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Inov-8 Trailfly Ultra G 300 Max Review
With a firm, protective and seemingly-indestructible midsole foam and an equally stalwart outsole, the Trailfly Ultra G 300 Max is a well-tooled, dependable trainer that fares well on a wide variety of surfaces. Our testers appreciated the versatility and durability and recommend the shoe for those who favor a protective ride over lightweight, minimalist flexibility.
|Weight||10.6 oz (300g) M|
|Stack Heights||25mm heel / 19mm forefoot|
|Offset||6 mm drop|
This is an all-new shoe from Inov-8 and the novelty is found in the G-Fly midsole foam, enhanced with Graphene — the world’s strongest and thinnest material, 200 times stronger than steel. Graphene is credited with delivering 25% more energy return and increasing the longevity of the midsole due to its resistance to compacting and compression, thus retaining its resilience for longer. This stretches out the Trailfly’s life, not to mention the length of running comfort and springiness of users’ legs. The rugged outsole also uses Graphene-Grip rubber for outstanding durability and traction.
To offset the firmness of the Trailfly Ultra’s G-Fly midsole, Inov-8 deployed deep flex grooves, helping the shoe adapt and react to uneven footing. The largest one that bisects the midfoot they’re calling an “Adapter-Flex groove” and it allows for decoupling the forefoot movement from the rearfoot. Grooves running the length of the wide forefoot let the midsole flex and wrap around underfoot obstacles.
This Is the Shoe for You If …
You want a shoe that holds up well during long runs and over time, that holds your foot securely, and that holds its own on almost any surface. While the Trailfly Ultra G 300 Max isn’t the lightest or most nimble on the market, it doesn’t try to be a minimalist platform. Rather, it is a hard-charging, stable, all-terrain shoe that delivers a surprisingly connected ride, gets you through most anything, and will be there for the distance — any distance you want to throw its way.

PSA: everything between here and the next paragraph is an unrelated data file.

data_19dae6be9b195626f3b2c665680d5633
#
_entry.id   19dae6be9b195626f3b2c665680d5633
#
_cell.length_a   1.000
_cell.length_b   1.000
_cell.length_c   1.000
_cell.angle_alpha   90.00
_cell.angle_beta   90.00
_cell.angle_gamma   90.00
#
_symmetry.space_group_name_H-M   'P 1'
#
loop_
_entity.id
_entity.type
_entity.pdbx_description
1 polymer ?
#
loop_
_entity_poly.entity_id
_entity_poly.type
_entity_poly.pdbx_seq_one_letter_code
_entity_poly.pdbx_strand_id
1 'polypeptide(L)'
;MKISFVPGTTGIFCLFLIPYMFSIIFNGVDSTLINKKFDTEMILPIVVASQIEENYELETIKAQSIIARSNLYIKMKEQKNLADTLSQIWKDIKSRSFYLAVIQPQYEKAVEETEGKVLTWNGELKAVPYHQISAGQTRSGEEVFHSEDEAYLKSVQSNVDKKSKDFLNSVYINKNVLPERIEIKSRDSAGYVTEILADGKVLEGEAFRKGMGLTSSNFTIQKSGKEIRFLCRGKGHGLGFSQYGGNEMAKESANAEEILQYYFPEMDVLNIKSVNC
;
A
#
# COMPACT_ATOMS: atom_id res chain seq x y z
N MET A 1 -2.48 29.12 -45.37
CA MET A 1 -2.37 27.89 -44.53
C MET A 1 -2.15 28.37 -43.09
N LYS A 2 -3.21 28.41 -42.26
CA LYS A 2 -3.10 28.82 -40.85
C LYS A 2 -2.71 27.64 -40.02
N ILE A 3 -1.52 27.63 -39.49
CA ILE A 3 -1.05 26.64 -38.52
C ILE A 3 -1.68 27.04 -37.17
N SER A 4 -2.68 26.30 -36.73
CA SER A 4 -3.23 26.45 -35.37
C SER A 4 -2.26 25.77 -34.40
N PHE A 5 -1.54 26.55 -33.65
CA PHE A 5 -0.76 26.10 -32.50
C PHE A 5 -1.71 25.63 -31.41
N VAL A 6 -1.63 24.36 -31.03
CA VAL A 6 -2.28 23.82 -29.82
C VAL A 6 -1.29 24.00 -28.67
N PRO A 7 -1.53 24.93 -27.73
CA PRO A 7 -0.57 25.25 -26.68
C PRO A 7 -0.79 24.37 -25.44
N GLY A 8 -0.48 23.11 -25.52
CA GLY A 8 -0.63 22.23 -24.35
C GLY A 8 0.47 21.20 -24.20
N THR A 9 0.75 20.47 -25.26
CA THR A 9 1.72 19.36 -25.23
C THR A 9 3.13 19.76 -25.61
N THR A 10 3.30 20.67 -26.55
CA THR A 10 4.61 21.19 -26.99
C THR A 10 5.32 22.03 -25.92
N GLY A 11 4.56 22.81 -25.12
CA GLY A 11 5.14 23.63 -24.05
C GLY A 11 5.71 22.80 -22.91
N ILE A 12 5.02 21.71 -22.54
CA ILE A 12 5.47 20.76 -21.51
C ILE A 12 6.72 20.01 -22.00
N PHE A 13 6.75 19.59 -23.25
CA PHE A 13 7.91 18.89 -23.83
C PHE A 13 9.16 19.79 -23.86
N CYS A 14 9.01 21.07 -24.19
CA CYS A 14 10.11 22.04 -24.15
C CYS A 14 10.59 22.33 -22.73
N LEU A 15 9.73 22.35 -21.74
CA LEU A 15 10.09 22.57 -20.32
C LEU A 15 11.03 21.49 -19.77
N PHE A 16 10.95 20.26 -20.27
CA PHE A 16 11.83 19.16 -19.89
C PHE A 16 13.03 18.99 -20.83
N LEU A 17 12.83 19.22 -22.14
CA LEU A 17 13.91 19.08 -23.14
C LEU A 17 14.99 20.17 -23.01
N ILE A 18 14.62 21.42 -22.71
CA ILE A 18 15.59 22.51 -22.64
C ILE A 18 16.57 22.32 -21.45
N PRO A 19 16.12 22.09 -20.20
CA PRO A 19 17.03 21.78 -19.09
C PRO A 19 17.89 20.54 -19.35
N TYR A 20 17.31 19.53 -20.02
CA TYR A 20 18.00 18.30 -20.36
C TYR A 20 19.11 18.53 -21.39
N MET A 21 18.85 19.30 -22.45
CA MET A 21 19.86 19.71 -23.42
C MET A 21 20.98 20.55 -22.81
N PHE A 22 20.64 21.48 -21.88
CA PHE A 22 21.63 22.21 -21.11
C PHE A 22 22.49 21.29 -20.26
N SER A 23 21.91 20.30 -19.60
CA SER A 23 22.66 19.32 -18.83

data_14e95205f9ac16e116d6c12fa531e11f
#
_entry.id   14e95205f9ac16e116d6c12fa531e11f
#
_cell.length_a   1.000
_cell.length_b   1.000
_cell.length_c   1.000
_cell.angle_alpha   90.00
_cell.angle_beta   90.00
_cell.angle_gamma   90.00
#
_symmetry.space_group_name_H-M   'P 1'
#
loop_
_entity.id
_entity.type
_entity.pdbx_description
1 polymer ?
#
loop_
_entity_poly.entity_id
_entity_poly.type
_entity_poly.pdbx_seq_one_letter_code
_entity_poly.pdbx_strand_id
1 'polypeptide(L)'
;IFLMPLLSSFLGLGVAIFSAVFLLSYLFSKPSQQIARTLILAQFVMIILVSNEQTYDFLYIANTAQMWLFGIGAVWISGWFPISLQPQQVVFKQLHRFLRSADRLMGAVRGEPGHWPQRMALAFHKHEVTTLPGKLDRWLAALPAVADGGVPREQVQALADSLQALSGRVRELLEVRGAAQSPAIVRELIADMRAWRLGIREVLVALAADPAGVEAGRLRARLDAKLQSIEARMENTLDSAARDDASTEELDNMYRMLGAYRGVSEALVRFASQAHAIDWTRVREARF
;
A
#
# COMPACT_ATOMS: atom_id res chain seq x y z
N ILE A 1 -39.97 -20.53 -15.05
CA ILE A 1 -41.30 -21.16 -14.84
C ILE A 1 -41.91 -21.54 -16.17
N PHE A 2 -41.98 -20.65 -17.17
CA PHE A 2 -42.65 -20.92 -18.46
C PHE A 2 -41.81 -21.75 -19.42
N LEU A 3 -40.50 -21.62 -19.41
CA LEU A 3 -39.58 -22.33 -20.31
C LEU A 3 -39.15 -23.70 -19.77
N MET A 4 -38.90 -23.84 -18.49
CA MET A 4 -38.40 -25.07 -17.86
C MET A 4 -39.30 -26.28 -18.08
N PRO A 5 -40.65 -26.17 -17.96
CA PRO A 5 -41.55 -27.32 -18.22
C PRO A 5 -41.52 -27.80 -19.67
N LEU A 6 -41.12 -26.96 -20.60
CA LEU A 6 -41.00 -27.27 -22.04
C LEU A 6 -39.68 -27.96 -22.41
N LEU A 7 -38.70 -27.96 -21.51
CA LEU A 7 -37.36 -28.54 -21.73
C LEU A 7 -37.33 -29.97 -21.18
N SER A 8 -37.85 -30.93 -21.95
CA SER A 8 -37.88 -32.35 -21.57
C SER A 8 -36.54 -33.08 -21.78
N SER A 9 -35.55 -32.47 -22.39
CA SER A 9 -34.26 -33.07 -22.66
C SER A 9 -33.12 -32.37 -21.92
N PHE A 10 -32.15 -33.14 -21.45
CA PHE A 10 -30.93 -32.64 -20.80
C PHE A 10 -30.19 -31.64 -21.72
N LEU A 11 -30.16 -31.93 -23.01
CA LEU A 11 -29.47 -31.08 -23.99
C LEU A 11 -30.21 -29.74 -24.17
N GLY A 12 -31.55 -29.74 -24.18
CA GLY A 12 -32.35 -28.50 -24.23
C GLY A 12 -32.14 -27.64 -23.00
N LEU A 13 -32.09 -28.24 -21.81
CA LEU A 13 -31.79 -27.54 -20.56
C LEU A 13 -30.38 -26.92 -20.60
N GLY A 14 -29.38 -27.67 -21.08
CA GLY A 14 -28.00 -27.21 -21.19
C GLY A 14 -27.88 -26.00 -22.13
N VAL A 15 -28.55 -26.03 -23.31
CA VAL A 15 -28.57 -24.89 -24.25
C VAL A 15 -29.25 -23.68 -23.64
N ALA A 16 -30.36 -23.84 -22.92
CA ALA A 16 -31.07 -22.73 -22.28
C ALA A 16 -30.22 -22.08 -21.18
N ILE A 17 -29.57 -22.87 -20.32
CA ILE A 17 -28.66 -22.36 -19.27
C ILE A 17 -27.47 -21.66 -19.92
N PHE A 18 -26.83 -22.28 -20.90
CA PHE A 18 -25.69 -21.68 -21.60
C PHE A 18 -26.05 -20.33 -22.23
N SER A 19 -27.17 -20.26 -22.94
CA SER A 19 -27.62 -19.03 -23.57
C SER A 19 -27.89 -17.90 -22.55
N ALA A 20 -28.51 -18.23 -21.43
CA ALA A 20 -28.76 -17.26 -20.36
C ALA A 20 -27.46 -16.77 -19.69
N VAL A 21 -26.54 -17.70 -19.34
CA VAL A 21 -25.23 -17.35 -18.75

“Super stable shoes that I feel I could take on almost any trail adventure and be pleased with their performance” is how one tester characterized these hard-charging all-terrain trainers. While the initial impression is one of heaviness, the weight soon disappears because of the resilient midsole action and protective cushioning. The same is true for the tough ruggedness of the upper and the sole, which quickly transformed from feeling a bit like a foot-encasing hiking boot on step-in, to a stable, adaptive and surprisingly nimble runner that, despite the unprecedented midsole thickness, delivers much of Inov-8’s famed feel for the trail.
“I didn’t expect to like them but I did! Really good cushioning and support that pays dividends on the trails,” another test team member said.
The rebound and durability of the Graphene-enhanced foam didn’t shout at the testers, but the consistent responsiveness, protective cushioning and durable, effective outsole, with its 4mm lugs, won them over, leaving them feeling very positive about the shoe. One raved about the “high-performance on muddy/rocky trails, terrific support and traction on steep descents.” Another team member reported that she “hit a rock at an awkward angle and I think in most shoes I’d have rolled an ankle, but these shoes kept me upright!”
The hardy upper was true to size and comfortable, although a little snug in the toe box, with a stout foot hold that helped the general stability of the Trailfly Ultra, giving a boost of confidence. Note: the laces require a double knot to keep them from untying themselves, especially when wet.
Brooks Catamount, Asics Tribuco Max, Altra Lone Peak 5, HOKA Torrent 2, TNF Flight VECTIV
How We Review Shoes
Each shoe we review is tested by a group of 6–8 experienced runners, who wear them on several runs of different distances, paces and surfaces. Our testers are equally divided between men and women, as well as in age and specialty distance, ranging from 20s to 50s, milers to marathoners to triathletes, all with considerable experience wearing a variety of running shoes, giving them the context to evaluate and compare. Testers provide subjective opinions on each shoe, describing her or his experience in the shoe and explaining why they reached their conclusions. Two editors, Adam Chase and Jonathan Beverly, who have both run in virtually every running shoe made for 20+ years, extrapolate tester information, combine it with their experience running in the shoe, and translate it in an effort to place the right shoe on the right runner. Brands provide test samples and tech details of each shoe but do not pay for reviews nor influence our evaluation.